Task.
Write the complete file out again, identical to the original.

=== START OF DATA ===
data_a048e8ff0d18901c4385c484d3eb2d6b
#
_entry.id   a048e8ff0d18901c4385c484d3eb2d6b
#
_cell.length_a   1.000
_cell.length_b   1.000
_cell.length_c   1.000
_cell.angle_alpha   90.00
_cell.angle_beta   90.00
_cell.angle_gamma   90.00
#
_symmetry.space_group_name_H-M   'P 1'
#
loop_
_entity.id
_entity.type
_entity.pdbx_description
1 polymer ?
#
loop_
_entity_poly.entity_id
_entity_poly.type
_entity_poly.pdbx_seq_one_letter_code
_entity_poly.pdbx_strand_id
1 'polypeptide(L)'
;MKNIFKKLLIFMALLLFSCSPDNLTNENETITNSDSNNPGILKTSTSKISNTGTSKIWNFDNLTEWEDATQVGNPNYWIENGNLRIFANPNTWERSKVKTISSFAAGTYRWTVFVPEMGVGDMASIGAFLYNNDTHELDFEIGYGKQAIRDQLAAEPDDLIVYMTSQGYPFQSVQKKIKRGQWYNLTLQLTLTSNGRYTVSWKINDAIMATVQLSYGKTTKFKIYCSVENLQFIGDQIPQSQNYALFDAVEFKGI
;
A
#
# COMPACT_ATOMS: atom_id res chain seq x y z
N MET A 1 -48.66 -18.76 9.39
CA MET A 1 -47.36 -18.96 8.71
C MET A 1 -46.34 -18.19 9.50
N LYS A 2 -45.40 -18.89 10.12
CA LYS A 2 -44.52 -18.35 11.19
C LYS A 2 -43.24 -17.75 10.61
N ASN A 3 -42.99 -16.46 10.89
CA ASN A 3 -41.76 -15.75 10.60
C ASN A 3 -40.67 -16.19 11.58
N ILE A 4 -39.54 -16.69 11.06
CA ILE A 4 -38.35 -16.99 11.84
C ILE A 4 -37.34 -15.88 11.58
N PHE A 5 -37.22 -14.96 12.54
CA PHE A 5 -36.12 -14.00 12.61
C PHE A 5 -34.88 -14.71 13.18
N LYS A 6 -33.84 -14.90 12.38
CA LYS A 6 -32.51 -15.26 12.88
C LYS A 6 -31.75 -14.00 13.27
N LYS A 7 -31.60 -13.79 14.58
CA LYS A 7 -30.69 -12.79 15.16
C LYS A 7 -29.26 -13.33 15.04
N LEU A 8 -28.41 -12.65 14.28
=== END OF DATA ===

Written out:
data_a048e8ff0d18901c4385c484d3eb2d6b
#
_entry.id   a048e8ff0d18901c4385c484d3eb2d6b
#
_cell.length_a   1.000
_cell.length_b   1.000
_cell.length_c   1.000
_cell.angle_alpha   90.00
_cell.angle_beta   90.00
_cell.angle_gamma   90.00
#
_symmetry.space_group_name_H-M   'P 1'
#
loop_
_entity.id
_entity.type
_entity.pdbx_description
1 polymer ?
#
loop_
_entity_poly.entity_id
_entity_poly.type
_entity_poly.pdbx_seq_one_letter_code
_entity_poly.pdbx_strand_id
1 'polypeptide(L)'
;MKNIFKKLLIFMALLLFSCSPDNLTNENETITNSDSNNPGILKTSTSKISNTGTSKIWNFDNLTEWEDATQVGNPNYWIENGNLRIFANPNTWERSKVKTISSFAAGTYRWTVFVPEMGVGDMASIGAFLYNNDTHELDFEIGYGKQAIRDQLAAEPDDLIVYMTSQGYPFQSVQKKIKRGQWYNLTLQLTLTSNGRYTVSWKINDAIMATVQLSYGKTTKFKIYCSVENLQFIGDQIPQSQNYALFDAVEFKGI
;
A
#
# COMPACT_ATOMS: atom_id res chain seq x y z
N MET A 1 -48.66 -18.76 9.39
CA MET A 1 -47.36 -18.96 8.71
C MET A 1 -46.34 -18.19 9.50
N LYS A 2 -45.40 -18.89 10.12
CA LYS A 2 -44.52 -18.35 11.19
C LYS A 2 -43.24 -17.75 10.61
N ASN A 3 -42.99 -16.46 10.89
CA ASN A 3 -41.76 -15.75 10.60
C ASN A 3 -40.67 -16.19 11.58
N ILE A 4 -39.54 -16.69 11.06
CA ILE A 4 -38.35 -16.99 11.84
C ILE A 4 -37.34 -15.88 11.58
N PHE A 5 -37.22 -14.96 12.54
CA PHE A 5 -36.12 -14.00 12.61
C PHE A 5 -34.88 -14.71 13.18
N LYS A 6 -33.84 -14.90 12.38
CA LYS A 6 -32.51 -15.26 12.88
C LYS A 6 -31.75 -14.00 13.27
N LYS A 7 -31.60 -13.79 14.58
CA LYS A 7 -30.69 -12.79 15.16
C LYS A 7 -29.26 -13.33 15.04
N LEU A 8 -28.41 -12.65 14.28